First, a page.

Pleasing God

"For not he that commendeth himself is approved, but whom the Lord commendeth."  2 Cor. 10:18


Will Rogers used to say that he loved to hear people talk about themselves because then he knew he wouldn’t hear anything but good. The Bible declares, "Every way of a man is right in his own eyes." Most of us are quick to condemn others, and quick to commend ourselves.

The old Quaker said, "There’s something wrong in this church with everyone except me and thee, and sometimes I can’t help wondering about thee!" We are all prejudiced in our own favor, and tend to think of ourselves more highly than we ought to think. In judging others, we are apt to judge by appearances, without having access to all the facts in the case.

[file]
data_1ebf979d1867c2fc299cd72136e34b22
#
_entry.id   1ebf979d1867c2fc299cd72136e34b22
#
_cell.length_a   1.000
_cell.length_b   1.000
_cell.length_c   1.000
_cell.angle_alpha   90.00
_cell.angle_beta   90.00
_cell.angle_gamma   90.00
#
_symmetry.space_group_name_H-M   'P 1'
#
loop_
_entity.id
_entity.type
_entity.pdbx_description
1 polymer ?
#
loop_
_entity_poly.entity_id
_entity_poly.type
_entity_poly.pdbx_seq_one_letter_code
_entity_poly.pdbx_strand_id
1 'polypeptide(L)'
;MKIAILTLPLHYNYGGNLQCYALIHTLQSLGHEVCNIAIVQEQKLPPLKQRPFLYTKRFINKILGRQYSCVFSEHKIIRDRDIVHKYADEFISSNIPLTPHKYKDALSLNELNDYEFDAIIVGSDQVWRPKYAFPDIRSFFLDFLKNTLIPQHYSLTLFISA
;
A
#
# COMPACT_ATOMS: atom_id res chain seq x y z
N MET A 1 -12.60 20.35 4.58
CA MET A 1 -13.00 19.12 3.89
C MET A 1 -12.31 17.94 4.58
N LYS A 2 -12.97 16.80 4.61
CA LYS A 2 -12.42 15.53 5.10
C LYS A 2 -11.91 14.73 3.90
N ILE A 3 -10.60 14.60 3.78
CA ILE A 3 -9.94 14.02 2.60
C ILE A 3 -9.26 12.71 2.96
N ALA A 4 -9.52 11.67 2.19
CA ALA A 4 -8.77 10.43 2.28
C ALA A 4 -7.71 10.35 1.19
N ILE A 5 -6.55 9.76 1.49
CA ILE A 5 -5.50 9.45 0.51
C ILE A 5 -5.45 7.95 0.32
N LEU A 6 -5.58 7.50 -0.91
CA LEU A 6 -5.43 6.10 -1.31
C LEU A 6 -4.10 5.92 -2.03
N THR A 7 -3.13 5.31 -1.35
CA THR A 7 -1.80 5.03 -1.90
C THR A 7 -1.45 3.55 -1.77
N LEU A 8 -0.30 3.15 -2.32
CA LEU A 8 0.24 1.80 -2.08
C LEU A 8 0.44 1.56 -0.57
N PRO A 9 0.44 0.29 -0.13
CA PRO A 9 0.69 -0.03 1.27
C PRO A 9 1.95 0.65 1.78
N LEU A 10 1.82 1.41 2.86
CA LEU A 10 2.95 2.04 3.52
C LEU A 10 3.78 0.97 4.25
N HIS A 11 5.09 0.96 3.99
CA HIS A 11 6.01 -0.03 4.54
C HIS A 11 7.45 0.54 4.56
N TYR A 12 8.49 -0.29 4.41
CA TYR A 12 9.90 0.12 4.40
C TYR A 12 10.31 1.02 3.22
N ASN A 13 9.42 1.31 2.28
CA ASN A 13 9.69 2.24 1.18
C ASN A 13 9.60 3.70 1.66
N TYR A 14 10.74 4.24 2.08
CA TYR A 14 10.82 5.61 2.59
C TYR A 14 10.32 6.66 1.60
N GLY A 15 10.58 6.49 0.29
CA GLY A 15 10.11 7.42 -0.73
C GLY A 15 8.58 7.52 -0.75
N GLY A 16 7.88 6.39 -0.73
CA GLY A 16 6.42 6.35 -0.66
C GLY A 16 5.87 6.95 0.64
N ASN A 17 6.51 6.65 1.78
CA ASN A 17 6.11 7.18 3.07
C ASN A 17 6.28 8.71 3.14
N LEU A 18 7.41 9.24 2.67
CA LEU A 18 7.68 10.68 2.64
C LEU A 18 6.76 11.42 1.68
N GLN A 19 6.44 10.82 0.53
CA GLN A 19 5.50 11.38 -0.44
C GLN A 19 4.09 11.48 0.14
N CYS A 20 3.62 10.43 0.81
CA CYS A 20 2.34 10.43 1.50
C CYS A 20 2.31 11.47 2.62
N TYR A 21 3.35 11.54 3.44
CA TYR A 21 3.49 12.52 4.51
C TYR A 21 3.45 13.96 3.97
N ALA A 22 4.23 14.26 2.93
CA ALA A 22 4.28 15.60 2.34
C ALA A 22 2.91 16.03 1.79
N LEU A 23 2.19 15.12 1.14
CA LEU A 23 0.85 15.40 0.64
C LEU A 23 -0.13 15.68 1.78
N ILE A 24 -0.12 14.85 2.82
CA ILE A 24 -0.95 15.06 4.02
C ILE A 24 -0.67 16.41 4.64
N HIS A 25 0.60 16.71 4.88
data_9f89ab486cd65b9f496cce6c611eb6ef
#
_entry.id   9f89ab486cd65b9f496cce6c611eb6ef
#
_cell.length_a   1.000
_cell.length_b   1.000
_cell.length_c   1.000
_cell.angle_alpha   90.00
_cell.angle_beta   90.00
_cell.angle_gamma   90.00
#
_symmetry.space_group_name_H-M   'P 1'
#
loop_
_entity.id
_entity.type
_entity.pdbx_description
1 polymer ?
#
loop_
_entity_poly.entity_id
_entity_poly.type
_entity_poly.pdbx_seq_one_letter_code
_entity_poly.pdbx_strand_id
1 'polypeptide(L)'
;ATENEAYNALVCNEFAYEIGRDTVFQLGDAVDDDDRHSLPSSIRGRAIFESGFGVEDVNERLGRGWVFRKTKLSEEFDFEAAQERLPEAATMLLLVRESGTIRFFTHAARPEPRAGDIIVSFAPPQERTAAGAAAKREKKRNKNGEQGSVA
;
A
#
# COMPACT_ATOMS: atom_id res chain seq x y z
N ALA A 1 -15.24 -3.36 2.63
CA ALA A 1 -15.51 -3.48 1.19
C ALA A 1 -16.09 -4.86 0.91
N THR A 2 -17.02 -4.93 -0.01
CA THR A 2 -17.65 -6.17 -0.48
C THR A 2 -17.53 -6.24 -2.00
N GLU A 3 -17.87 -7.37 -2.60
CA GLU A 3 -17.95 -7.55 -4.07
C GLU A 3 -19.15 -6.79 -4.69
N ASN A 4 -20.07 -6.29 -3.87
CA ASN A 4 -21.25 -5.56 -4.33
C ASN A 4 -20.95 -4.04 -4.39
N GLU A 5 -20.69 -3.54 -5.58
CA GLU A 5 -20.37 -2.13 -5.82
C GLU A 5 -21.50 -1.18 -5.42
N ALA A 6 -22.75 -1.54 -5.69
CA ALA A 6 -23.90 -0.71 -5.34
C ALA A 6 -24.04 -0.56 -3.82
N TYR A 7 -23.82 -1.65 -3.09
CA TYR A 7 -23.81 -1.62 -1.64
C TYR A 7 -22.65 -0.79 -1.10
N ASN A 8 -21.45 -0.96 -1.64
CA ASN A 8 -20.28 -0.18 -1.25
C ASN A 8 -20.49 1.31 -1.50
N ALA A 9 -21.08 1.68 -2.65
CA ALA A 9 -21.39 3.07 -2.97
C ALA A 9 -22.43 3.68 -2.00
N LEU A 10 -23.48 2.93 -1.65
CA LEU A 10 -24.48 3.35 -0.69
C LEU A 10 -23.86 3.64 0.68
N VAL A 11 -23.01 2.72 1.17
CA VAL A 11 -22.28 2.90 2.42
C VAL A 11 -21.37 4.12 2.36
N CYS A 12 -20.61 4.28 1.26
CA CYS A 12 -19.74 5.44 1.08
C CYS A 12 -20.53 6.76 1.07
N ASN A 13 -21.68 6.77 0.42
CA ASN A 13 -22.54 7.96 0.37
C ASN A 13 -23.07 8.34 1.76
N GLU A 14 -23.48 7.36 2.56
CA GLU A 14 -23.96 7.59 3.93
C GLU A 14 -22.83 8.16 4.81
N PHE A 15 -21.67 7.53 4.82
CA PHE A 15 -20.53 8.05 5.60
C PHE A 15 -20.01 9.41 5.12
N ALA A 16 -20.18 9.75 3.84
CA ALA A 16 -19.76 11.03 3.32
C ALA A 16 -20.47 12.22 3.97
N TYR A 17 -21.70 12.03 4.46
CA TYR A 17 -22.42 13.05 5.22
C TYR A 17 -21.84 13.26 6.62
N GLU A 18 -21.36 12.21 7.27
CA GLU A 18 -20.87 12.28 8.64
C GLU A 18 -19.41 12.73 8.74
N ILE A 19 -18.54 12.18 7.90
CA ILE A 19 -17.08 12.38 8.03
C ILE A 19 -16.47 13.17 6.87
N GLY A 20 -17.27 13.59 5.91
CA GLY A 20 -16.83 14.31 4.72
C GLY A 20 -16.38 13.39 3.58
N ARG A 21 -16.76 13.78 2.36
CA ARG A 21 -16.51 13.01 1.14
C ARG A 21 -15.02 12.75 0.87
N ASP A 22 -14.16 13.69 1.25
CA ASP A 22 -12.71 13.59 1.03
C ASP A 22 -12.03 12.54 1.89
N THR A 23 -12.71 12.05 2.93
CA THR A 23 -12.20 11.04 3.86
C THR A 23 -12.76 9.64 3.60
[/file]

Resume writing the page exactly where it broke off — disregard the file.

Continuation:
A little boy was asked by his teacher to use "I" in a sentence. He started out, "I is...," when the teacher stopped him, saying, "It is not ‘I is;" it’s ‘I am, ‘you are,’ ‘he is.’ Now finish your sentence." He continued, "I am the ninth letter of the alphabet."

While the Christian will never have to appear before the Great White Throne for judgment for his sins (since Christ appeared once for all at Calvary, and paid the debt for his sins there), each believer will give an account at the Judgment Seat of Christ for his service, good or bad, for the Scriptures say that "we must all appear" there.

The Scriptures tell us that, in view of that day, we should all give the utmost diligence to be approved unto God, workmen who need not to be ashamed (2 Tim. 2:15). No earthly laurels, no cum laude or magna cum laude, could ever possibly compare with, "Well done, thou good and faithful servant; enter thou into the joy of thy Lord!" Not only done, but well done.